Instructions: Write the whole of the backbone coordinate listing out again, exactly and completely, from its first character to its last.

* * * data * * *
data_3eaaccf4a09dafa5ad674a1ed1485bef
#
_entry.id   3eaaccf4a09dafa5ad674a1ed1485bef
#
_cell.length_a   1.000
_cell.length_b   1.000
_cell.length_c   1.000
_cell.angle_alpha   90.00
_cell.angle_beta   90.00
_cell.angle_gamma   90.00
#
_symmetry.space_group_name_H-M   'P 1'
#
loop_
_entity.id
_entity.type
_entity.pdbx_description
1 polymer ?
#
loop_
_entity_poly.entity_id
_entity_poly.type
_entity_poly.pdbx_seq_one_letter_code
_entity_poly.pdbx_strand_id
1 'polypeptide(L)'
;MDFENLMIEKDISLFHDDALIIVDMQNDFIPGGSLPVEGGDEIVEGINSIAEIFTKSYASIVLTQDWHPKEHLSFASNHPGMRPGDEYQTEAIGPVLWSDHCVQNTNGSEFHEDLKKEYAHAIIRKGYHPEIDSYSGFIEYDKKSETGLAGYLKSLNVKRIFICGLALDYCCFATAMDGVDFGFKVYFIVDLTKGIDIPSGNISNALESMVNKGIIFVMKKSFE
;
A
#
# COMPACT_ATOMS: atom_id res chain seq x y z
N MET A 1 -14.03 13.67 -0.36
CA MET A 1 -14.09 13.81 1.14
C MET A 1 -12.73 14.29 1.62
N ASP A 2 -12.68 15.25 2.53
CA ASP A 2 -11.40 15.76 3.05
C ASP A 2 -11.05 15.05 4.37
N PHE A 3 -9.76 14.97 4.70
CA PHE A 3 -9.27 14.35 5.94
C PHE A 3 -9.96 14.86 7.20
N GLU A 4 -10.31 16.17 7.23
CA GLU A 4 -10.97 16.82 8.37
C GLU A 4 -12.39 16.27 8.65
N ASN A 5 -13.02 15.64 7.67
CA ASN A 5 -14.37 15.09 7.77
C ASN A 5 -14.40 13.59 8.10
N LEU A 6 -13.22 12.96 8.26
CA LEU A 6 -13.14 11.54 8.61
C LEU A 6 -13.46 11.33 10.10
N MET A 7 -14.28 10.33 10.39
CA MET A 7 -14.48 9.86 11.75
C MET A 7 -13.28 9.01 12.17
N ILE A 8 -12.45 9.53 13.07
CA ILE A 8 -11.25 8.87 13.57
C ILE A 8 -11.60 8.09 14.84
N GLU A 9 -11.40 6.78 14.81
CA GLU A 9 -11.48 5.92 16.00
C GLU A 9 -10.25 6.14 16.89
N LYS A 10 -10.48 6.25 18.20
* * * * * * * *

data_3eaaccf4a09dafa5ad674a1ed1485bef
#
_entry.id   3eaaccf4a09dafa5ad674a1ed1485bef
#
_cell.length_a   1.000
_cell.length_b   1.000
_cell.length_c   1.000
_cell.angle_alpha   90.00
_cell.angle_beta   90.00
_cell.angle_gamma   90.00
#
_symmetry.space_group_name_H-M   'P 1'
#
loop_
_entity.id
_entity.type
_entity.pdbx_description
1 polymer ?
#
loop_
_entity_poly.entity_id
_entity_poly.type
_entity_poly.pdbx_seq_one_letter_code
_entity_poly.pdbx_strand_id
1 'polypeptide(L)'
;MDFENLMIEKDISLFHDDALIIVDMQNDFIPGGSLPVEGGDEIVEGINSIAEIFTKSYASIVLTQDWHPKEHLSFASNHPGMRPGDEYQTEAIGPVLWSDHCVQNTNGSEFHEDLKKEYAHAIIRKGYHPEIDSYSGFIEYDKKSETGLAGYLKSLNVKRIFICGLALDYCCFATAMDGVDFGFKVYFIVDLTKGIDIPSGNISNALESMVNKGIIFVMKKSFE
;
A
#
# COMPACT_ATOMS: atom_id res chain seq x y z
N MET A 1 -14.03 13.67 -0.36
CA MET A 1 -14.09 13.81 1.14
C MET A 1 -12.73 14.29 1.62
N ASP A 2 -12.68 15.25 2.53
CA ASP A 2 -11.40 15.76 3.05
C ASP A 2 -11.05 15.05 4.37
N PHE A 3 -9.76 14.97 4.70
CA PHE A 3 -9.27 14.35 5.94
C PHE A 3 -9.96 14.86 7.20
N GLU A 4 -10.31 16.17 7.23
CA GLU A 4 -10.97 16.82 8.37
C GLU A 4 -12.39 16.27 8.65
N ASN A 5 -13.02 15.64 7.67
CA ASN A 5 -14.37 15.09 7.77
C ASN A 5 -14.40 13.59 8.10
N LEU A 6 -13.22 12.96 8.26
CA LEU A 6 -13.14 11.54 8.61
C LEU A 6 -13.46 11.33 10.10
N MET A 7 -14.28 10.33 10.39
CA MET A 7 -14.48 9.86 11.75
C MET A 7 -13.28 9.01 12.17
N ILE A 8 -12.45 9.53 13.07
CA ILE A 8 -11.25 8.87 13.57
C ILE A 8 -11.60 8.09 14.84
N GLU A 9 -11.40 6.78 14.81
CA GLU A 9 -11.48 5.92 16.00
C GLU A 9 -10.25 6.14 16.89
N LYS A 10 -10.48 6.25 18.20